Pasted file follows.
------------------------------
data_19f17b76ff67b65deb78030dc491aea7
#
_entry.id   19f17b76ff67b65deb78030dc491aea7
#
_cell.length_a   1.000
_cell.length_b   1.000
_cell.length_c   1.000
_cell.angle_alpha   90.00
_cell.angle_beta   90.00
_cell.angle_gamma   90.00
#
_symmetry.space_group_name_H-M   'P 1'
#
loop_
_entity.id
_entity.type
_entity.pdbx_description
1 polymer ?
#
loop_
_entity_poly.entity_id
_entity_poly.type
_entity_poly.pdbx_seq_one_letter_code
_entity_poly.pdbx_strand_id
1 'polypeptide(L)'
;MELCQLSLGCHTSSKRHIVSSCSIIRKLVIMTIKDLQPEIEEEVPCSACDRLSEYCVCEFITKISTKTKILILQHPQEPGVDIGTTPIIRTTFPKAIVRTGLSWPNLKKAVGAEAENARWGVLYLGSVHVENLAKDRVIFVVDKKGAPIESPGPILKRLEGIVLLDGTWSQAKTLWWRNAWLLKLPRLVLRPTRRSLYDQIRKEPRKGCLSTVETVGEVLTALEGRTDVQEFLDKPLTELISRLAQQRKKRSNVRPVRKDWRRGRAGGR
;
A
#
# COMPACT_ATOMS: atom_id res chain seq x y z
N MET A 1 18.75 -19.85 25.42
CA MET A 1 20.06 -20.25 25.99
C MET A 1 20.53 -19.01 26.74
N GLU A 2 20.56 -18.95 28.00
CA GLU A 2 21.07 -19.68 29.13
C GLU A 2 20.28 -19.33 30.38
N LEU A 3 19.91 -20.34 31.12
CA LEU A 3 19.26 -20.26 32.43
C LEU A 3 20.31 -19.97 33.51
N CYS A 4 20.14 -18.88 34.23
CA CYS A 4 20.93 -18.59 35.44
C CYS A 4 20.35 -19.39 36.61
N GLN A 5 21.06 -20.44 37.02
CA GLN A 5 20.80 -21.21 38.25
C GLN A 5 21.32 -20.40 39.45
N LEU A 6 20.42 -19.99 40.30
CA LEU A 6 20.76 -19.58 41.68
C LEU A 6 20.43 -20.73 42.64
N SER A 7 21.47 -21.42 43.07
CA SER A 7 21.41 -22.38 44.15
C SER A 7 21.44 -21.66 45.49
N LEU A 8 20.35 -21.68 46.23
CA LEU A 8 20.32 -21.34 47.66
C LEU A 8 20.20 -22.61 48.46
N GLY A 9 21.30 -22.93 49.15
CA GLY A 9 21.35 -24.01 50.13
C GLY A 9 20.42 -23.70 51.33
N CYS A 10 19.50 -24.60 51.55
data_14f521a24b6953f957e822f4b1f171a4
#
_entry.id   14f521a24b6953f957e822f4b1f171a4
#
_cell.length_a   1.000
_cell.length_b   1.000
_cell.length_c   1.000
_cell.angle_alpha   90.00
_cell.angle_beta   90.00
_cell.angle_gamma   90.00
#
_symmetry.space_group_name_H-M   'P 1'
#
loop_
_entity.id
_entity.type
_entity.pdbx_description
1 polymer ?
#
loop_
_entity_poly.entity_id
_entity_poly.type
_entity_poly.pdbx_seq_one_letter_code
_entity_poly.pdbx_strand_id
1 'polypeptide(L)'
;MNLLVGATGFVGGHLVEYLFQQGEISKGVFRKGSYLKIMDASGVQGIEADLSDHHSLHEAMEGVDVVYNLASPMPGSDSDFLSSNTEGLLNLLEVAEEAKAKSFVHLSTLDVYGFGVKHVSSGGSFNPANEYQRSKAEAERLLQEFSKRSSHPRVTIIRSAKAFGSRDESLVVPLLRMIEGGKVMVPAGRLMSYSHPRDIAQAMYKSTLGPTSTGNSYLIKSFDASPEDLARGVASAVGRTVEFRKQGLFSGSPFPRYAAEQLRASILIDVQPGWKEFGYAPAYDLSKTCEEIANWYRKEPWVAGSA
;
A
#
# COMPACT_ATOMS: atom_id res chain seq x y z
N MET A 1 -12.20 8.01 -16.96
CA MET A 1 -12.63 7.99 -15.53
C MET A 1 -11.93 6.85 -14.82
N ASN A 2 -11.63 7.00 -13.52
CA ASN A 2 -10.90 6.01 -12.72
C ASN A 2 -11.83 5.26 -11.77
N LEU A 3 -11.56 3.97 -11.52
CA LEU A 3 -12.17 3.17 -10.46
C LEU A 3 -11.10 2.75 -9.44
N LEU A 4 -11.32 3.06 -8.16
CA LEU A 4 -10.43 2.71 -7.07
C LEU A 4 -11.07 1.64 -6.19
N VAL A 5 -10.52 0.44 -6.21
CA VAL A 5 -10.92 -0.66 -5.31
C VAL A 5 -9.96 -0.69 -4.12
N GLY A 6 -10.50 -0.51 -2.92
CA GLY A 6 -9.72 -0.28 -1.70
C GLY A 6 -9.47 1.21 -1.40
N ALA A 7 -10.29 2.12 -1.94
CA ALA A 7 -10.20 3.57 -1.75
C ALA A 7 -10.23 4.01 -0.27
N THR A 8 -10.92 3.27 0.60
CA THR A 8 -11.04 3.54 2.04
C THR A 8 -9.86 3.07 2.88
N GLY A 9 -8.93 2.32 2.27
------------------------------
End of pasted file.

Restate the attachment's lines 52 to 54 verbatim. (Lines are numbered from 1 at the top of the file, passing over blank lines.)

N LEU A 8 20.35 -21.68 46.23
CA LEU A 8 20.32 -21.34 47.66
C LEU A 8 20.20 -22.61 48.46